Why Biblical Languages Are a Seminary Priority

I was once a young and zealous seminary student. Every class I took was considered through the lense of “How can this help me on the streets.” I experienced the significant dissonance between academic approaches to the Bible, church history, doctrine, apologetics, etc. My initial response was, “Who needs this?”

This knee-jerk response was unhelpful in two ways. First, the mind does need to be trained, even in areas one considers unimportant at the time. Second, if evangelistically-minded students shun higher academia as unnecessary or unimportant, then they will not funnel-up to replenish the ranks of Bible commentators, church historians, and theologians who train up future generations of students.

I once complained to my father about having to take Greek in seminary. He responded to me somewhat sarcastically, “Then why not go to this other school instead!”

At the time, I did not understand the importance of the study of biblical Greek. It did not cross my mind the depth of the Word of God that can never be fully translated into the English language. My feeling at the time was, “We have the Great Commission. What are we waiting for?”

Now, more than 30 years after having received a Master of Divinity, I view things very differently. For example, consider the power and impact of Moses’ polytheistic education in Egypt:

“And Moses was learned in all the wisdom of the Egyptians, and was mighty in words and deeds.” Acts 7:22.

Here are some thoughts that may benefit the current seminary student who has an evangelistic heart.

First, keep and nurture an evangelistic heart. Do not let your passion die. Plan into your schedule weekly times of initiative evangelism. A heart for the lost can easily become static or stagnant. Plan weekly opportunities for eye-to-eye contact with lost people for the purpose of sharing the gospel.

Second, do not underestimate the importance and power of a deep knowledge of the biblical languages. Without a knowledge of the biblical text, verses that encourage evangelism or clearly affirm the gospel can be changed without your knowing it. For example, evangelistically important verses are often the first to be altered in Bible translations.

When Jesus sent out His disciples in evangelism, He told them to be careful:

“Behold, I send you out as sheep in the midst of wolves. Therefore be wise as serpents and harmless as doves.” Matthew 10:16.

We may too easily be “gentle as doves” without first being “wise as serpents.” In order to remain vigilant for biblical evangelism, depth of education is crucial.

Third, consider that evangelism and evangelists are often framed out of many topics of study. Whether these omissions are purposeful or unintentional, I will let the reader decide. In order to maintain a Great Commission approach in every subject, the student will need to intentionally seek it out and sometimes reinject it into the topic—if it is difficult to ascertain. This last step must be done with humility and gentleness, just as Jesus stated, in one’s own private study of the topic at hand.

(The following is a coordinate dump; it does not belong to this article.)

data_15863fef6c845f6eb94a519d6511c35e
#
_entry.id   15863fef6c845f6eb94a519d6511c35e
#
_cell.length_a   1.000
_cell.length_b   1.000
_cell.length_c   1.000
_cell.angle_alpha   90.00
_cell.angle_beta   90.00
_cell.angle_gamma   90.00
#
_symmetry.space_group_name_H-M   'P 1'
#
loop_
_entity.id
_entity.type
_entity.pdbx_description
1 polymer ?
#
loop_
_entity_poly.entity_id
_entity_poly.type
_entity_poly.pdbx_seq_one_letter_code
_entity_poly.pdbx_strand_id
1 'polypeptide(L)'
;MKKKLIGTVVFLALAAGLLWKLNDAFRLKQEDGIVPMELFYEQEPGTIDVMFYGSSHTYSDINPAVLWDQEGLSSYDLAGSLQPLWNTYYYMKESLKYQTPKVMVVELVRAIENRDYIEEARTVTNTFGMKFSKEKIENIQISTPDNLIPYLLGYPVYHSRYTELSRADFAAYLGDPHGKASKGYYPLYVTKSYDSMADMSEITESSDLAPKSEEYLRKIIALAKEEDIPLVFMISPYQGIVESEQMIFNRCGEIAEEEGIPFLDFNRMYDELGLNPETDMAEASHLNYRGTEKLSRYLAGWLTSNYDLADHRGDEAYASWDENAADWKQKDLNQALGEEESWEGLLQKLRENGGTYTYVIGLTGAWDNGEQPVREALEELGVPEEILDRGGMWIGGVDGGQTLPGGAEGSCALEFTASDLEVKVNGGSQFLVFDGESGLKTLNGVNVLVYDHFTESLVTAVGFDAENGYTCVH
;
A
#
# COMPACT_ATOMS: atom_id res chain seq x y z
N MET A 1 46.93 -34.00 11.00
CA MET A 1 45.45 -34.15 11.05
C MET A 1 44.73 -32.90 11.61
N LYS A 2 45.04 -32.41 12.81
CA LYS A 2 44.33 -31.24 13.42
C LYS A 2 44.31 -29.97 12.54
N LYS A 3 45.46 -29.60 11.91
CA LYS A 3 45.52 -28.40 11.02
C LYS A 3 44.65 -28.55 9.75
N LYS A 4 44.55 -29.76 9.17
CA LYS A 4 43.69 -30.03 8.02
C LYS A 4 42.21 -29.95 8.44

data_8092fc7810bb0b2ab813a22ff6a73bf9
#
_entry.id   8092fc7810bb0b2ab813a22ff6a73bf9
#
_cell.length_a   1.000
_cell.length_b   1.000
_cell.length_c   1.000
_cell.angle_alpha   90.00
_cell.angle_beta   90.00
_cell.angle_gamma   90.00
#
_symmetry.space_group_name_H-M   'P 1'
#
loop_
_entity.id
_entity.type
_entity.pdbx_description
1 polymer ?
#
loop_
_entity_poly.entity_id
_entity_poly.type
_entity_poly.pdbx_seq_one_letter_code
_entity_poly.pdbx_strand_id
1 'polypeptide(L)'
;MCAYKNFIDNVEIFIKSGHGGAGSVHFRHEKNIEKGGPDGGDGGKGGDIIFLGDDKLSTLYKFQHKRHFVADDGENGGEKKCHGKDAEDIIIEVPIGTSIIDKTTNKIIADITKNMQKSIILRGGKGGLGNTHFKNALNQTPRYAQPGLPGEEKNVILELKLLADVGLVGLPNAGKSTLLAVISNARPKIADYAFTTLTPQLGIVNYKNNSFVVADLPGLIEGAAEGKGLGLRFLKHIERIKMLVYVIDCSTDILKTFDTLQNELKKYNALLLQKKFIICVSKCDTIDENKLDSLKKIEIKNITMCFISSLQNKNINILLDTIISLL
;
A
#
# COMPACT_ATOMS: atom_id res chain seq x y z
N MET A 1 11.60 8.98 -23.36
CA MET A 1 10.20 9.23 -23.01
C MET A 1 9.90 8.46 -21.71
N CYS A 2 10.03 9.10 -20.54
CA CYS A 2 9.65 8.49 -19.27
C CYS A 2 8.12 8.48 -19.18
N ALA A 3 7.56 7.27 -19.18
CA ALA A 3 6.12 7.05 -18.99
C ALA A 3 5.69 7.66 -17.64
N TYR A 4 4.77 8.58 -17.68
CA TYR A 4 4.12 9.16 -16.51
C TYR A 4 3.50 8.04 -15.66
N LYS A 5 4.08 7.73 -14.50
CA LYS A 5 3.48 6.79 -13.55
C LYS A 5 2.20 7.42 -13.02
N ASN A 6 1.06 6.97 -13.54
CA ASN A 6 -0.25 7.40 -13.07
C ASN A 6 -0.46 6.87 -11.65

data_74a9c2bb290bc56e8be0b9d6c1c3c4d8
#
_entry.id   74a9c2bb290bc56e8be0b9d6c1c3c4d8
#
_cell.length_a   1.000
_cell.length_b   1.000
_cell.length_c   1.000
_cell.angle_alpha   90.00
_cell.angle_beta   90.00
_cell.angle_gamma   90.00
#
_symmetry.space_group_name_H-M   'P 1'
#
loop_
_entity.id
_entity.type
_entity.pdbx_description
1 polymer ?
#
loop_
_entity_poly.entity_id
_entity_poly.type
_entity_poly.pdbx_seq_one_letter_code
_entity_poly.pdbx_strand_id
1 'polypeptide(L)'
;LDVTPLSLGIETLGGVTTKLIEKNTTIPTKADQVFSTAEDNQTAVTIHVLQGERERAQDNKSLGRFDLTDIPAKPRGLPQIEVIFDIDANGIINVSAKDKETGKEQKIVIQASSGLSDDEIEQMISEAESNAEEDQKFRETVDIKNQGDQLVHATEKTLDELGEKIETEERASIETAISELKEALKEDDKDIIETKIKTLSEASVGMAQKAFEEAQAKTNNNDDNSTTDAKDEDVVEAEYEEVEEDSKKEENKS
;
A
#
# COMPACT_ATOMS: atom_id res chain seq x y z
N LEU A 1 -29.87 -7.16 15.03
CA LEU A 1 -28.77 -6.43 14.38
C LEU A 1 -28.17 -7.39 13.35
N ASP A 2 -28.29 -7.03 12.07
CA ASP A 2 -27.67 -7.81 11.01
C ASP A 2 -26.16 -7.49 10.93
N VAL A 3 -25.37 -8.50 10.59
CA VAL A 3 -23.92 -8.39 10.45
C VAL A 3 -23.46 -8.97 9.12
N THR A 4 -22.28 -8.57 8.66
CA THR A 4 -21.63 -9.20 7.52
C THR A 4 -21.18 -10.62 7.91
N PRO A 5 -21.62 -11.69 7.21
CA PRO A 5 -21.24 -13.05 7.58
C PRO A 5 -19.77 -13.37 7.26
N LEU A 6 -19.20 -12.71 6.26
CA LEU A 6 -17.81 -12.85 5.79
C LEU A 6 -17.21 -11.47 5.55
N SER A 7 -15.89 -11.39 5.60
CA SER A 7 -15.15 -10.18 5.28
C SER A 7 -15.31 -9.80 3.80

As to evangelism and evangelists in church history, in the study of doctrine, and in ecclesiology. The Great Commission is always there—if Christ is truly Lord of His church. The words of Christ have always been obeyed by some in every generation!

Lastly, don’t give up on the Christian higher education that a seminary provides. The topics taught in seminary are crucial and valid. Especially fall in love with the biblical languages and with every word in the Bible. Become a servant of the Word of God—allow the words of the Word to rule over you. If you do that, then everything else will fall into its proper place, including proper obedience to Christ’s Great Commission.

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The Problem of Dull Swords

I awoke this morning startled. My mind was thinking of a former student preparing to go to the mission field. I thought to myself, it’s good that he doesn’t need to translate the Scriptures before he gets there. He can build on the work of those that have gone before him. Evangelical missionaries have been translating the Scriptures since the eight translations made by William Carey in India at the beginning of the Great Century of Protestant Missions.

But then I thought about the Scriptures that are now available. Who controls the armament? And this woke me up with a start. Have Evangelicals turned over control of the armament to those who would dull the blade? To better understand the context of this question that woke me up with a start, a brief explanation is needed.

The Bible of the Protestant Reformation

Possibly or likely the greatest gift given by Martin Luther to the Protestant Reformation was a return to the text and authority of Holy Scriptures. The reader may ask, “What was the authority in the Western State Church prior to the Protestant Reformation?” It was:

  • Scripture + Tradition, or in actuality,
  • Tradition + Scripture.